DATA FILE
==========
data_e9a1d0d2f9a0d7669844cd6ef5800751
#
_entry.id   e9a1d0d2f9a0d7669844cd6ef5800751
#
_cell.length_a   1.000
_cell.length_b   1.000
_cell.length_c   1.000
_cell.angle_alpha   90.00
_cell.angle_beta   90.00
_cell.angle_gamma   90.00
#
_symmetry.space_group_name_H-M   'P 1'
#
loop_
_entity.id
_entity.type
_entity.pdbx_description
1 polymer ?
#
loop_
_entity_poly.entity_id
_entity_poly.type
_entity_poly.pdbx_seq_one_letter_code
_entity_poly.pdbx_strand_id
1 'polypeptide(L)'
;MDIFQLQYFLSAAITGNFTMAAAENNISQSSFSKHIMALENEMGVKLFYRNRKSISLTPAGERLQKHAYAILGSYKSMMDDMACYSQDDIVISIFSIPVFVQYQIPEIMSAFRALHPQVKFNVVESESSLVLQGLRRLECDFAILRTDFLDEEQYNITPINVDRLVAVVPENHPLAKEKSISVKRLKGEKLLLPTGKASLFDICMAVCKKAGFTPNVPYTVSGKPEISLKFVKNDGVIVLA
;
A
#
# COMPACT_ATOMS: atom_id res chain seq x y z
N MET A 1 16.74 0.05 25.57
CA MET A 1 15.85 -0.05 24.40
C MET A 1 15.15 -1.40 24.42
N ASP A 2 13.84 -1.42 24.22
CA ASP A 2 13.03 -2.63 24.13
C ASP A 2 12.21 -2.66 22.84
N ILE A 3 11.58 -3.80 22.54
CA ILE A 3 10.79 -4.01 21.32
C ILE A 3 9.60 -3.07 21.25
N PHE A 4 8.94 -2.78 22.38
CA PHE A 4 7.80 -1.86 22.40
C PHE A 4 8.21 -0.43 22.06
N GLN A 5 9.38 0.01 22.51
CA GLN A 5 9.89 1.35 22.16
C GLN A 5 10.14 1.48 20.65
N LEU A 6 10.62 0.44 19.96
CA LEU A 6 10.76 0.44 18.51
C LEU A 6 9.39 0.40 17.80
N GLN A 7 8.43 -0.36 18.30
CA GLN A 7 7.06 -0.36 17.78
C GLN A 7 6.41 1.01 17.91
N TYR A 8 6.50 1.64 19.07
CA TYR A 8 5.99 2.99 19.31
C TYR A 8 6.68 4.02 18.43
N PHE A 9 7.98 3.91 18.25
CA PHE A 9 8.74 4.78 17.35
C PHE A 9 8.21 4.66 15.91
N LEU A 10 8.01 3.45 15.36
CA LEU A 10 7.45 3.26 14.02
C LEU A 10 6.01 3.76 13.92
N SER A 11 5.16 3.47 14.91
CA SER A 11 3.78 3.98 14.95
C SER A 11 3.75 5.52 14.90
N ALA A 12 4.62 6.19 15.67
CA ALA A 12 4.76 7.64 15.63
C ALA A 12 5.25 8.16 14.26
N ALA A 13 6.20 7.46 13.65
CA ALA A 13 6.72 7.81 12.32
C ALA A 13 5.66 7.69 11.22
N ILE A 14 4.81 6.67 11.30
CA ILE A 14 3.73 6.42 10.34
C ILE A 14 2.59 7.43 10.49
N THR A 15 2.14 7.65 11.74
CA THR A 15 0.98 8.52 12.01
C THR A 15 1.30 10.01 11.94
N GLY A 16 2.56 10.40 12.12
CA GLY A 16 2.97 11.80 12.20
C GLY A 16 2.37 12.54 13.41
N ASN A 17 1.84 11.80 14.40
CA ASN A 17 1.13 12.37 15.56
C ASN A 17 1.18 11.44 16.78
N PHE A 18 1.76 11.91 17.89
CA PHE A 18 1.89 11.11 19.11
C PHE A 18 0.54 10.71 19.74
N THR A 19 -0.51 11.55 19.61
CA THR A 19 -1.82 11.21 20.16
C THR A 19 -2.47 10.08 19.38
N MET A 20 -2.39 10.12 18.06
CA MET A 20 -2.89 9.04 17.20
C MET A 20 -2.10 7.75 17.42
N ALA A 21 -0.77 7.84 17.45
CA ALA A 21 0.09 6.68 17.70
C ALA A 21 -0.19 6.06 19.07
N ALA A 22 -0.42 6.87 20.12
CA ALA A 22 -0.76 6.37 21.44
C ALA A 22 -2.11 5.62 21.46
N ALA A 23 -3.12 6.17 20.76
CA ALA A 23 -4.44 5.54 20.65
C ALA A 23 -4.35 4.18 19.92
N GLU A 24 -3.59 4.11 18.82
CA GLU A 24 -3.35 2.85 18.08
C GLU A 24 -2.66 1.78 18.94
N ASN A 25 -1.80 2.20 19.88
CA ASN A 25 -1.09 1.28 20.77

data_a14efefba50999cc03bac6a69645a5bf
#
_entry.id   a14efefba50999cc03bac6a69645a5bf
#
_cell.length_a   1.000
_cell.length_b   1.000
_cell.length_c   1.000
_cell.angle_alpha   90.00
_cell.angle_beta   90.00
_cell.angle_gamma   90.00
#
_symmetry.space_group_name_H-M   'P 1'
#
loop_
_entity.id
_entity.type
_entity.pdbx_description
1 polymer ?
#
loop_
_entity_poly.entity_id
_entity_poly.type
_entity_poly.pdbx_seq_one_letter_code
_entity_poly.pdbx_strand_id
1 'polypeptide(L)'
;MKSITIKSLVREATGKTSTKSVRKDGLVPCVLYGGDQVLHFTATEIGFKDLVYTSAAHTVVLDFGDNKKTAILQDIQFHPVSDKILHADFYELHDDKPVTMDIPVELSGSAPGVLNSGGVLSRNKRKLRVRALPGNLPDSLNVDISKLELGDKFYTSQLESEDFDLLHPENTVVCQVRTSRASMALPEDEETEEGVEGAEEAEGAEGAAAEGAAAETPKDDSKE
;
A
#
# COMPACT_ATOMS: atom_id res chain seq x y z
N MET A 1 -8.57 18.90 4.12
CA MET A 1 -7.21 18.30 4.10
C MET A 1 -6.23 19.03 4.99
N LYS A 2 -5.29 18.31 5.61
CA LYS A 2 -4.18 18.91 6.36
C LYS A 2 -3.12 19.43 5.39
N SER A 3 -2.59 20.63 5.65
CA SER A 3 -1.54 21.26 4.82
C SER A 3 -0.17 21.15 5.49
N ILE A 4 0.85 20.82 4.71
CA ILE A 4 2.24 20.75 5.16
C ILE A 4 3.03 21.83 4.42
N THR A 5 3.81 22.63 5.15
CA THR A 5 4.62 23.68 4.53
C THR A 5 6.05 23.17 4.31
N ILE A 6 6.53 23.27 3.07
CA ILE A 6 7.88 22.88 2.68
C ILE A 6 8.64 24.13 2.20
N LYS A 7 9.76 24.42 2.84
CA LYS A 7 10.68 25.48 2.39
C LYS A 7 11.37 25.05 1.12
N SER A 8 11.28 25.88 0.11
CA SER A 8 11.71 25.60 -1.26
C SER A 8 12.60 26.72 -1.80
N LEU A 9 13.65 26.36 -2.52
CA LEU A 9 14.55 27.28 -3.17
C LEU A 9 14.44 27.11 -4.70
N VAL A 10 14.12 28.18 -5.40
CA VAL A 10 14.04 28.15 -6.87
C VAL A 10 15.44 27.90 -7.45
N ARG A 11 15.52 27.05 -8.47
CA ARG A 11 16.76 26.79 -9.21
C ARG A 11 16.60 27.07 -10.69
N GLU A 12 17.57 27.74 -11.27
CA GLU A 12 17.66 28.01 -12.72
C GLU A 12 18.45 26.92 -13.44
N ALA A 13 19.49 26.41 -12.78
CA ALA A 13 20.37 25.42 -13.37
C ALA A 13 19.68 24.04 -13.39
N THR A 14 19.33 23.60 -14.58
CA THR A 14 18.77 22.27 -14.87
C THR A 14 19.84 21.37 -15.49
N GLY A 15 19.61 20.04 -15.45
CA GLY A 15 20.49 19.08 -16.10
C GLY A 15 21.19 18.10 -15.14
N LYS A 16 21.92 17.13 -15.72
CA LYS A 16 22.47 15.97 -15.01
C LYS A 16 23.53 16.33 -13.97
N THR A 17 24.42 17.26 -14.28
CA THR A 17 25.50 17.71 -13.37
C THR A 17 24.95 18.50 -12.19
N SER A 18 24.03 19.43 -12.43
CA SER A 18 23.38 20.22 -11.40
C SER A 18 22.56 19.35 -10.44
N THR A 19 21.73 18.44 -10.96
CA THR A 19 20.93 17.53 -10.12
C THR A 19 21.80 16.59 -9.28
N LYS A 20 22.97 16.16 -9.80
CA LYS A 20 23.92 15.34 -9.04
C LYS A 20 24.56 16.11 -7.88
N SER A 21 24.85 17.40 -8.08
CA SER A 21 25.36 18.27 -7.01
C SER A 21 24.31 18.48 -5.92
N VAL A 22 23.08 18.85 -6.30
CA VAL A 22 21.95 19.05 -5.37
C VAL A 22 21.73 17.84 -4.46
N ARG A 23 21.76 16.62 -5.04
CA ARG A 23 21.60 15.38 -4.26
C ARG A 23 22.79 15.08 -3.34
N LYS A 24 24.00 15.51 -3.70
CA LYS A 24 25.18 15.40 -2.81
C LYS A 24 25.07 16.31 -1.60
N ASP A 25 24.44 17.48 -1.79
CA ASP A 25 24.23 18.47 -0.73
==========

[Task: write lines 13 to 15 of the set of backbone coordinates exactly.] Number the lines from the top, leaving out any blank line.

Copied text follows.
#
loop_
_entity.id